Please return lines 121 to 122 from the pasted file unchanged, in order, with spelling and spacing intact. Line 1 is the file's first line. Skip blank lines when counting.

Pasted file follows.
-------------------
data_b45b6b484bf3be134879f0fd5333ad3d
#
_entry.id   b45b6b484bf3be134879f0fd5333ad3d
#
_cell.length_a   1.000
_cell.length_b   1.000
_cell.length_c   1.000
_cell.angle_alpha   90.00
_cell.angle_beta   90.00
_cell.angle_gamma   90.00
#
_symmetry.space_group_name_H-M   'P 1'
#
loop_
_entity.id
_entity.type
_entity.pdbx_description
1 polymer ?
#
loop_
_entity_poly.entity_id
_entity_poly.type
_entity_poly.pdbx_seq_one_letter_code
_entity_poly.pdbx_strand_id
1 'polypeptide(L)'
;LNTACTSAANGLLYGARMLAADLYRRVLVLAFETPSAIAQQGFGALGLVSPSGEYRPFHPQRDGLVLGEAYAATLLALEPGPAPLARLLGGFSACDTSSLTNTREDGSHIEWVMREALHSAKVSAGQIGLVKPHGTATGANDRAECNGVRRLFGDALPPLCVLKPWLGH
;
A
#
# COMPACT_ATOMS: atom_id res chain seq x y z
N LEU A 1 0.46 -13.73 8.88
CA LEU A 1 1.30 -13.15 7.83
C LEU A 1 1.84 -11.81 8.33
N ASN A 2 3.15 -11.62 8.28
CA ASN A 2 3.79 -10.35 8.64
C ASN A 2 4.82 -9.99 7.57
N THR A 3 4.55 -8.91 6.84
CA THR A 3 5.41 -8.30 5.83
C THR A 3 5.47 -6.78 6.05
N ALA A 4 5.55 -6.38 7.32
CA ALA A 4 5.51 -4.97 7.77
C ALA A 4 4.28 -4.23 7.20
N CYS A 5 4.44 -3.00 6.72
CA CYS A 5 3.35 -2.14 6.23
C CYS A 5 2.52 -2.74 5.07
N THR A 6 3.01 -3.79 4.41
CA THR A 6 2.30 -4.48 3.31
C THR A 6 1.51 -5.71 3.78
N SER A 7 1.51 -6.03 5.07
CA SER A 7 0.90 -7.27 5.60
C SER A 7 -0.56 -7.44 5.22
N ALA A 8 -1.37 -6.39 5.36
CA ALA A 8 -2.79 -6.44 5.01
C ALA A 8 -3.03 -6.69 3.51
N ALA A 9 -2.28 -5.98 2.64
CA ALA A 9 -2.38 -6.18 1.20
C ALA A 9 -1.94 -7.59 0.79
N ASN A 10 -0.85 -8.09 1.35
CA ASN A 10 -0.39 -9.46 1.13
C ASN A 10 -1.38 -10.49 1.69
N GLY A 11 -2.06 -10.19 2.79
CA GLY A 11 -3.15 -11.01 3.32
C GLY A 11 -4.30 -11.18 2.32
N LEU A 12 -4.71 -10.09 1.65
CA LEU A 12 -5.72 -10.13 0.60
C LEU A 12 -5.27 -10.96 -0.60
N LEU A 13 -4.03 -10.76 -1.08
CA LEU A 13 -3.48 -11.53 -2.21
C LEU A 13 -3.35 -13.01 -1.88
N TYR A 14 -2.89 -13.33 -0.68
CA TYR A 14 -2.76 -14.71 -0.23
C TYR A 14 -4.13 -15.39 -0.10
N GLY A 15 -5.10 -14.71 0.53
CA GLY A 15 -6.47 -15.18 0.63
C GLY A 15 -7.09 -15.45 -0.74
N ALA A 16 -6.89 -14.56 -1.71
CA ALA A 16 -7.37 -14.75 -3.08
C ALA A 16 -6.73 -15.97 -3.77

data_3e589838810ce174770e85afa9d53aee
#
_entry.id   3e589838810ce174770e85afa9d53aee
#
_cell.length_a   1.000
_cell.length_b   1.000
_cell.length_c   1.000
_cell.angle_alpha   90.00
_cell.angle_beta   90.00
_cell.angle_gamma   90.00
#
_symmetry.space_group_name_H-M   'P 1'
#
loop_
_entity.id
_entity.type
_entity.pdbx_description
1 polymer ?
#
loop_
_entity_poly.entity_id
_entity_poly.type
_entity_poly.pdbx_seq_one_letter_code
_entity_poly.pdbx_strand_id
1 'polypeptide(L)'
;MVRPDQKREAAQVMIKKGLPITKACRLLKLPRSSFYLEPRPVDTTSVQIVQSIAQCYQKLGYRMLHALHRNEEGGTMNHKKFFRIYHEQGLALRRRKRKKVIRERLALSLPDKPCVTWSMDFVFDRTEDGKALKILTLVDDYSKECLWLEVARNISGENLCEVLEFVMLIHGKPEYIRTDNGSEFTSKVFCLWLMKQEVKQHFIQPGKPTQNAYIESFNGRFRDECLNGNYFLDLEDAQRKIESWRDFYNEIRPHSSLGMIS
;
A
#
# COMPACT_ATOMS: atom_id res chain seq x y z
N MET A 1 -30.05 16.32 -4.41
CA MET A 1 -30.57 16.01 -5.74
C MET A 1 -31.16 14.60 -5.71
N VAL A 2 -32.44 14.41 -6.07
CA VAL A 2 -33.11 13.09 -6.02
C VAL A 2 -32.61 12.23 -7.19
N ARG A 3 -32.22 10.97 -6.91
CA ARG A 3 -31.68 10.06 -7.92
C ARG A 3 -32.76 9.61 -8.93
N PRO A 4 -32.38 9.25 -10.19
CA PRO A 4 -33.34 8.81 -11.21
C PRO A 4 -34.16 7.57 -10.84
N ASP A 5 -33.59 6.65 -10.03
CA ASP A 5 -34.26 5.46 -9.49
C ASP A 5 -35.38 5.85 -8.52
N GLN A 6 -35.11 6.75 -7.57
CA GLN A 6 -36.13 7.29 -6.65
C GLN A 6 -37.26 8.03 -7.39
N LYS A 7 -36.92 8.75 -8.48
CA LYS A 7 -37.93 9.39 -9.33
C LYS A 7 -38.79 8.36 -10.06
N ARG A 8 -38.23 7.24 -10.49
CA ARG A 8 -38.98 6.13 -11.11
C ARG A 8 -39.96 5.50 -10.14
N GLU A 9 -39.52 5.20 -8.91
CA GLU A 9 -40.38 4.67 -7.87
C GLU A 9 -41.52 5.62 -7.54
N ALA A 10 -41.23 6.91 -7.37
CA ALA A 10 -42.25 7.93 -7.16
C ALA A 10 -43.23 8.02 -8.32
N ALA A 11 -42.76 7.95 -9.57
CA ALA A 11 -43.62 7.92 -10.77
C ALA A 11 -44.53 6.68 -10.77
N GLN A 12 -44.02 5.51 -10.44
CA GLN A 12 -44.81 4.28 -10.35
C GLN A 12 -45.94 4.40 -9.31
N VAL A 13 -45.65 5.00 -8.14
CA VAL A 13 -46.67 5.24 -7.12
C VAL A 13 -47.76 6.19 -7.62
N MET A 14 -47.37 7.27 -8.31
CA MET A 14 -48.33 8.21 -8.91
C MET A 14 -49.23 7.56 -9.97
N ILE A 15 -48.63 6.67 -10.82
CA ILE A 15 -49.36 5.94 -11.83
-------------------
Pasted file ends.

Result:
N ASP A 5 -33.59 6.65 -10.03
CA ASP A 5 -34.26 5.46 -9.49